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Sunday, 10 August 2008

"San Francisco's Bicycle Program strives to promote safe and secure bicycle parking to complement the growing bicycle network."

One of the things I've wanted to do since I discovered that Caltrain (and the VTA light rail) are well-equipped to take bikes, was go for an outing further afield on our bikes using one of these methods of public transport.

So we finally got around to doing that yesterday, when we threw our bikes on the train, and BART, and went for a ride around Golden Gate Park.

The grand plan was to bike to the Caltrain station, take Caltrain to Milbrae, BART to downtown, then bike from there to the park, and then catch an afternoon showing of The Dark Knight in IMAX at the Metreon, then bike back to the BART station, and reverse the whole thing.

We had a minor hiccup in that Sarah had just gotten her bike back from a friend she'd lent it to, and as we were about to head to the Caltrain station, discovered that it a broken spoke. She managed to extract the spoke and we got to the station with a couple of minutes to spare.

It turned out that Mike's Bikes were fairly close to the BART station, so we stopped in there on way to the park, and they were able to fix the spoke on the spot in 20 minutes for the princely sum of $21.

Unfortunately the weather was pretty typical summer San Francisco weather, and it was quite cold and foggy. It didn't get any better as we got closer to the park (and the coast), so the ride around the park itself wasn't terribly exciting. The hill we had to get over (Hayes Street) was a bit of a slog. On the way back we saw the filming of a Japanese Nissan commercial (complete with right-hand drive car).

I'd done some research into bike parking beforehand, and found that all of the parking garages are required to provide bicycle parking, and there's a pretty comprehensive list.

So we parked our bikes in the Moscone Center garage, which was about a block from the Metreon, and went and caught the movie.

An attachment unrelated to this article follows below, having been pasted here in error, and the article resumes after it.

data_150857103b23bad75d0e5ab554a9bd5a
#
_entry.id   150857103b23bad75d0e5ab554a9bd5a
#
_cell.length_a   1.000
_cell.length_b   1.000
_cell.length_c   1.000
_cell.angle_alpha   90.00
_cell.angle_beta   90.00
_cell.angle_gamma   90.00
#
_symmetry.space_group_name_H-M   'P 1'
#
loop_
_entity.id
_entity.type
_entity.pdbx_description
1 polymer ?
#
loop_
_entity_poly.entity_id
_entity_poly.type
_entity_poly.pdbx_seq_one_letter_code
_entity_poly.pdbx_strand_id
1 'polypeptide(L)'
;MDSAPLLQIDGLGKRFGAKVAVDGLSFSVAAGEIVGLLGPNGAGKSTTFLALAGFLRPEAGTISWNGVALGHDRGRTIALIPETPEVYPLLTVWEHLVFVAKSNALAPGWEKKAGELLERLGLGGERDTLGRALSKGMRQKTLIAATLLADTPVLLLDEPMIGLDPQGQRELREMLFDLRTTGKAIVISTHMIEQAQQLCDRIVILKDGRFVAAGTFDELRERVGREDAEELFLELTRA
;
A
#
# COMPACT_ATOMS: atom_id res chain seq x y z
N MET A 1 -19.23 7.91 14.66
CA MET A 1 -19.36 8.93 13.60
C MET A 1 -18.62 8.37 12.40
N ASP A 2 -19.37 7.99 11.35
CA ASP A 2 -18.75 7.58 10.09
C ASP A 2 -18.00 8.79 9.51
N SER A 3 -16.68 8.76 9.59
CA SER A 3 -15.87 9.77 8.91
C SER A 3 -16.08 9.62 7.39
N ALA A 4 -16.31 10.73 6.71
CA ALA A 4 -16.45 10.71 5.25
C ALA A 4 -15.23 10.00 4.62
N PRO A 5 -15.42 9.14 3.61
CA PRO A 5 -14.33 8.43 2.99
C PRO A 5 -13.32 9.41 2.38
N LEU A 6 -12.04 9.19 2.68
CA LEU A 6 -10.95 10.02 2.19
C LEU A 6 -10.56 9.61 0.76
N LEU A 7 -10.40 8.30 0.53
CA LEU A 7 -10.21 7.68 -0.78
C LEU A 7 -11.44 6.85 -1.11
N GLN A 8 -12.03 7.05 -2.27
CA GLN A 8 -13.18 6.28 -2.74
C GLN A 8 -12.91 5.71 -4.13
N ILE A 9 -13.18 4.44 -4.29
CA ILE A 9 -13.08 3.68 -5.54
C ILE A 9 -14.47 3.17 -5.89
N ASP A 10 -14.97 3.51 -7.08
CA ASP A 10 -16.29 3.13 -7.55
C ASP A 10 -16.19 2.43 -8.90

The Dark Knight was really good. Very... dark. I really liked Ledger's portrayal of the Joker, much better than the original. I wonder if they'll just keep re-imagining the Batman movies over and over? There was pretty good continuity from Batman Begins. I thought the voice of Batman was a bit ridiculous though, at least initially. You kind of got used to it after a while.

Anyway, we got back to the parking garage, and some lowlife had cut through the cable lock that we'd used to lock our bikes to each other and the rack, and stolen Sarah's bike! Annoyed does not begin to describe it.

We trundled off the seven or eight blocks to the Hall of Justice to file a report. The SFPD weren't the least bit interested, really. The somewhat astounding thing was the bike racks were right behind the cashier's office, and there was video surveillance, and someone still managed to just walk right in, cut the cable, and walk out with the bike. We checked with the duty manager, and he reviewed the video footage and said they have footage of him walking in and then walking out with the bike. So hopefully the police will get hold that.

We have to see if we can dredge up the purchase documentation for the bike and see if the serial number is recorded. I have no idea if we'll ever see the bike again. Our renter's insurance may cover it, but I suspect the deductible won't make it worth our while to make a claim.

I have to say (and it's not like it's a recent discovery or anything) that the Bay Area's public transportation is a joke. It cost us $32 to go from Mountain View to Downtown San Francisco, via Caltrain and then BART. Our Prius takes about 11 gallons at worst, and with gas prices being at say $4.30 a gallon, that's about $47 a tank. We get about 400 miles out of a tank usually, and it's vaguely 40 miles from home to the guts of Golden Gate Park. So it's cheaper, and faster to drive to San Francisco than it is to use a bicycle and public transport. Particularly when you factor in the risk of theft of your bicycle.

Our next bike lock will be one of those fancy Kevlar ones.

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